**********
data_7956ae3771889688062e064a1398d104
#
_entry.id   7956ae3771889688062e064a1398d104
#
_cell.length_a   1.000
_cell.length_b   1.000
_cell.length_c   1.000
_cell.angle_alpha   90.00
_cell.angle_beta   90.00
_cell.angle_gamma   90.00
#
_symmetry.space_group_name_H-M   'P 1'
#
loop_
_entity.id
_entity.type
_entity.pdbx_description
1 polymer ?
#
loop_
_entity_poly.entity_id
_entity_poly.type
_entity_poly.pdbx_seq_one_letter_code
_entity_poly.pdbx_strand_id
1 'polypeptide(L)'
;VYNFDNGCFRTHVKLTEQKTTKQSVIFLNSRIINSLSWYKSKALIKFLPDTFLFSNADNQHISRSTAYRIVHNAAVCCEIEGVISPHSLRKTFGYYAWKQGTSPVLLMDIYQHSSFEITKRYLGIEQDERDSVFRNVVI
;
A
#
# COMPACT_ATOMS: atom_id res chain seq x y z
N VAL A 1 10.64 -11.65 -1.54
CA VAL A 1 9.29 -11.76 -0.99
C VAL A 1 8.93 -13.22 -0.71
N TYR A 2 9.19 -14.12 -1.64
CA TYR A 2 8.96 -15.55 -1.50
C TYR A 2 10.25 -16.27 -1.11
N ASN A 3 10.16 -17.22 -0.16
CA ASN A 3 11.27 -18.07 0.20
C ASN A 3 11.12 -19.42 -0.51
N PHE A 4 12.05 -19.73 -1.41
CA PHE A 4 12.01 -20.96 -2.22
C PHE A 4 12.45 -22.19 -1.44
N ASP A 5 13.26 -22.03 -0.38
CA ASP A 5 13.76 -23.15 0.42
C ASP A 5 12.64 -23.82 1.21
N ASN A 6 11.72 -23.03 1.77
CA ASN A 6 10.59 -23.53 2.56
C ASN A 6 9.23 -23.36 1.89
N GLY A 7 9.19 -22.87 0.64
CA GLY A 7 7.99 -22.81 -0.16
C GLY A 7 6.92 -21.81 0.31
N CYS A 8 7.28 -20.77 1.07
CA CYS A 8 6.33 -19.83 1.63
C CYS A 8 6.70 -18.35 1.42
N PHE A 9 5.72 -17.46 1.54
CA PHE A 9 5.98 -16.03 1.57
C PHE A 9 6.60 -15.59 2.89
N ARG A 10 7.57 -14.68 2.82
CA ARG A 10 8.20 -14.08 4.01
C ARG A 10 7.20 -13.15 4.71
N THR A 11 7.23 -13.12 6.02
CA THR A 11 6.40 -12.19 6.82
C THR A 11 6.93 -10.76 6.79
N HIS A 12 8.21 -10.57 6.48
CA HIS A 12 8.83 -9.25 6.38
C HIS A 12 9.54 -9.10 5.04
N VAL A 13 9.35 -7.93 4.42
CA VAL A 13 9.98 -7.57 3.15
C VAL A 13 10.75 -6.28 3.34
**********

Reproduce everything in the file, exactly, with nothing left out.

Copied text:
data_7956ae3771889688062e064a1398d104
#
_entry.id   7956ae3771889688062e064a1398d104
#
_cell.length_a   1.000
_cell.length_b   1.000
_cell.length_c   1.000
_cell.angle_alpha   90.00
_cell.angle_beta   90.00
_cell.angle_gamma   90.00
#
_symmetry.space_group_name_H-M   'P 1'
#
loop_
_entity.id
_entity.type
_entity.pdbx_description
1 polymer ?
#
loop_
_entity_poly.entity_id
_entity_poly.type
_entity_poly.pdbx_seq_one_letter_code
_entity_poly.pdbx_strand_id
1 'polypeptide(L)'
;VYNFDNGCFRTHVKLTEQKTTKQSVIFLNSRIINSLSWYKSKALIKFLPDTFLFSNADNQHISRSTAYRIVHNAAVCCEIEGVISPHSLRKTFGYYAWKQGTSPVLLMDIYQHSSFEITKRYLGIEQDERDSVFRNVVI
;
A
#
# COMPACT_ATOMS: atom_id res chain seq x y z
N VAL A 1 10.64 -11.65 -1.54
CA VAL A 1 9.29 -11.76 -0.99
C VAL A 1 8.93 -13.22 -0.71
N TYR A 2 9.19 -14.12 -1.64
CA TYR A 2 8.96 -15.55 -1.50
C TYR A 2 10.25 -16.27 -1.11
N ASN A 3 10.16 -17.22 -0.16
CA ASN A 3 11.27 -18.07 0.20
C ASN A 3 11.12 -19.42 -0.51
N PHE A 4 12.05 -19.73 -1.41
CA PHE A 4 12.01 -20.96 -2.22
C PHE A 4 12.45 -22.19 -1.44
N ASP A 5 13.26 -22.03 -0.38
CA ASP A 5 13.76 -23.15 0.42
C ASP A 5 12.64 -23.82 1.21
N ASN A 6 11.72 -23.03 1.77
CA ASN A 6 10.59 -23.53 2.56
C ASN A 6 9.23 -23.36 1.89
N GLY A 7 9.19 -22.87 0.64
CA GLY A 7 7.99 -22.81 -0.16
C GLY A 7 6.92 -21.81 0.31
N CYS A 8 7.28 -20.77 1.07
CA CYS A 8 6.33 -19.83 1.63
C CYS A 8 6.70 -18.35 1.42
N PHE A 9 5.72 -17.46 1.54
CA PHE A 9 5.98 -16.03 1.57
C PHE A 9 6.60 -15.59 2.89
N ARG A 10 7.57 -14.68 2.82
CA ARG A 10 8.20 -14.08 4.01
C ARG A 10 7.20 -13.15 4.71
N THR A 11 7.23 -13.12 6.02
CA THR A 11 6.40 -12.19 6.82
C THR A 11 6.93 -10.76 6.79
N HIS A 12 8.21 -10.57 6.48
CA HIS A 12 8.83 -9.25 6.38
C HIS A 12 9.54 -9.10 5.04
N VAL A 13 9.35 -7.93 4.42
CA VAL A 13 9.98 -7.57 3.15
C VAL A 13 10.75 -6.28 3.34